Though that completes the filming report, the journalists were able to speak more with Bagiński. When the producer was asked about his decision not to direct an episode for season one, this is what he had to say: “I had a lot of responsibilities during the first season. I was one of the main producers with knowledge of the Polish context. The decision not to direct was made together with Lauren, because it was clear early on that I should be one of those people who look at the whole season, not at two episodes or one episode.”
Bagiński explains that each director was in charge of a specific part of the story. “The works are divided into blocks, and they have different dates, so as a director you cannot grasp the whole. However, I have a role in the whole story, the characters and building this world. That’s why we decided that, for the first season, the role of the director is not yet for me. I admit that after spending half a year on the set of The Witcher, I know much better what to [do]. There are no such productions in Poland.”
Regarding the filming in Poland, Bagiński said fans would recognize the castle easily in the show. Moreover, he teased the sequence itself. The article notes: the scene is supposed to be spectacular, and in the center are mages responding to a threat. Readers of Redanian Intelligence know the one (click the link below for the details, but expect spoilers).
Hissrich also told of her relationship with The Witcher‘s author, who worked as a consultant on the show. “I love Andrzej Sapkowski. We have a very good relationship. Recently, he visited the Witcher set. It was exciting for me and I think for him too. We’ve been talking since I started working on the show. I think it must be difficult for him as a writer, that something he created is reshaped by someone else.”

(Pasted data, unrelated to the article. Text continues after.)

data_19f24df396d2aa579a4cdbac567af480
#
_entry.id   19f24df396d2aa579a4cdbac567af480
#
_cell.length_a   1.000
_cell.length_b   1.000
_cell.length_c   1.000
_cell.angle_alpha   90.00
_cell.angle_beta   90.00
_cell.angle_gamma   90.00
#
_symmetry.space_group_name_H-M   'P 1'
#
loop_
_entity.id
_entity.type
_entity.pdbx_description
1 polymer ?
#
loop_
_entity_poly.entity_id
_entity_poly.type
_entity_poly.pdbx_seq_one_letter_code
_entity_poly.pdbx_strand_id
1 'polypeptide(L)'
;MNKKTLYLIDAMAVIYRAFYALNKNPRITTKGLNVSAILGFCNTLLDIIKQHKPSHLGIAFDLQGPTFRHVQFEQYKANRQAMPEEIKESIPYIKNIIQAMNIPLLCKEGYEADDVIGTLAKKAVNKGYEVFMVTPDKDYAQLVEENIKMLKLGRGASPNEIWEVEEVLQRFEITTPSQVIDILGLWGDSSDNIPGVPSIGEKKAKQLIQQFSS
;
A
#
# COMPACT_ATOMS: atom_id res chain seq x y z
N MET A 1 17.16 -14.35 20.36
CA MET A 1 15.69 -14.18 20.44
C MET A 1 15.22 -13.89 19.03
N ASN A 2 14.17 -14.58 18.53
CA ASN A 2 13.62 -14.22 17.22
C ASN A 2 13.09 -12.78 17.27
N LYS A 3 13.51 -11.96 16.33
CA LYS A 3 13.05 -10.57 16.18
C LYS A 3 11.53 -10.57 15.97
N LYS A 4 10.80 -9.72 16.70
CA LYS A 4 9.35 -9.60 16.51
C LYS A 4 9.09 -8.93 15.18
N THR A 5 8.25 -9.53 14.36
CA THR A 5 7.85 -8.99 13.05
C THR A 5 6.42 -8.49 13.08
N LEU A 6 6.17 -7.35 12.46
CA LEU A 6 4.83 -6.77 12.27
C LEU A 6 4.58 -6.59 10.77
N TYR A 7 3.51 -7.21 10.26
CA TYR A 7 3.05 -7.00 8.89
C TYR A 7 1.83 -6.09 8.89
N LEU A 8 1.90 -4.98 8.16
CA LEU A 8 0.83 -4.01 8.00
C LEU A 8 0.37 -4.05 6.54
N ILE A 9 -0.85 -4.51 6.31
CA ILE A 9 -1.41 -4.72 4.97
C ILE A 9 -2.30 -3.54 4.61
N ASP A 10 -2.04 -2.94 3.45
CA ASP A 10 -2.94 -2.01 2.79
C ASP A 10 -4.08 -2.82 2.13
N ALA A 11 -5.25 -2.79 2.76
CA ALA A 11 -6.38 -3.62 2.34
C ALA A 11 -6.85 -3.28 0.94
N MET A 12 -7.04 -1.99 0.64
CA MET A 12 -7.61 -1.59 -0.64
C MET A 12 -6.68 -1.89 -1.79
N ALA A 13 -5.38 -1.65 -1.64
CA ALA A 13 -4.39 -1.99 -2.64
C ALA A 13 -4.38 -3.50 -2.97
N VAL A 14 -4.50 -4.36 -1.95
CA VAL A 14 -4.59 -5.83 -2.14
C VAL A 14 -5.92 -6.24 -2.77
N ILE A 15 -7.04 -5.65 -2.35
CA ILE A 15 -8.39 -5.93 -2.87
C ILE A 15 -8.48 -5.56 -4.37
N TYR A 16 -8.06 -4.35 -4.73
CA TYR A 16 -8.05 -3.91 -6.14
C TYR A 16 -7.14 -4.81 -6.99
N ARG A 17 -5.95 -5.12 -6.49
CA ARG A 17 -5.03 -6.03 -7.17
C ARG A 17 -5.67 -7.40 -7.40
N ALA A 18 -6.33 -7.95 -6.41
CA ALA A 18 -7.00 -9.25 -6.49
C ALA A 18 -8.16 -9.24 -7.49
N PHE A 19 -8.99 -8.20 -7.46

“Despite our constant consultation, I am sure that when he arrived on the set, he wondered what he would see. He had tears in his eyes and it was amazing. I think that he was moved by how much passion we put into this project. It’s not about budget or momentum, but about how the whole team feels it. He spent the whole day with us – he met the actors, talked to the directors and heads of individual departments. Of course, he also met Henry. He watched us shoot one of the biggest stunt scenes this season with Geralt. Henry plays his stunt scenes himself. It was amazing that Andrzej could watch it. Even Henry himself was stunned. He came up to Andrzej, wiped the artificial blood off his face and shook his hand. They got along well.”
In another report from Small Screen Magazine, Hissrich addressed her relationships with the series’ passionate fanbase. “There were moments when interacting with fans was a bit overwhelming. But in the best way possible. In my line of work, there is nothing better than writing something that’s so exciting to so many people. But you also need to know that many of those people won’t be writing ‘Great job! I support what you’re doing!’ but the exact opposite. It’s an element of fan involvement. I’m glad that on Twitter I got to talk to fans on both sides, even those who harshly disagree with our vision.”
The first season will mainly focus on The Witcher‘s short stories, collected in the books The Last Wish and The Sword of Destiny. “The short stories are crucial in building this world and in introducing the characters.” But Hissrich promises the series will flesh out backstories that were only mentioned in the books. One example is Yennefer’s origin story. “I made that a challenge. In the show we tried to show events that in the books were only someone’s memories.”
Next, the journalists met with Anya Chalotra and Freya Allan, who portray Yennefer and Ciri. As it was one of their first interviews for the show, the actresses were a bit nervous. When they were asked if they were prepared for the show’s popularity, Chalotra said: “I don’t think you can be prepared for this.” Allan then said: “At least we go through this together.”
Despite being nervous, Allan was also excited to share her experience. “Playing Ciri comes naturally to me, which showed during the casting process. That’s why I really wanted this role. Both Anya and I are perfectionists, so no scene seems easy. But there is something in Ciri that I can immediately relate to.”
Chalotra also described her character: “She’s fearless, intelligent and stubborn. She can’t be rattled, and she emits this almost magnetic energy.” When the journalist attempted to sneak-in a question about the Djinn from The Last Wish, Chalotra refused to provide spoilers. “Good question, but you’ll have to wait and see.”
The Witcher releases on Netflix December 20.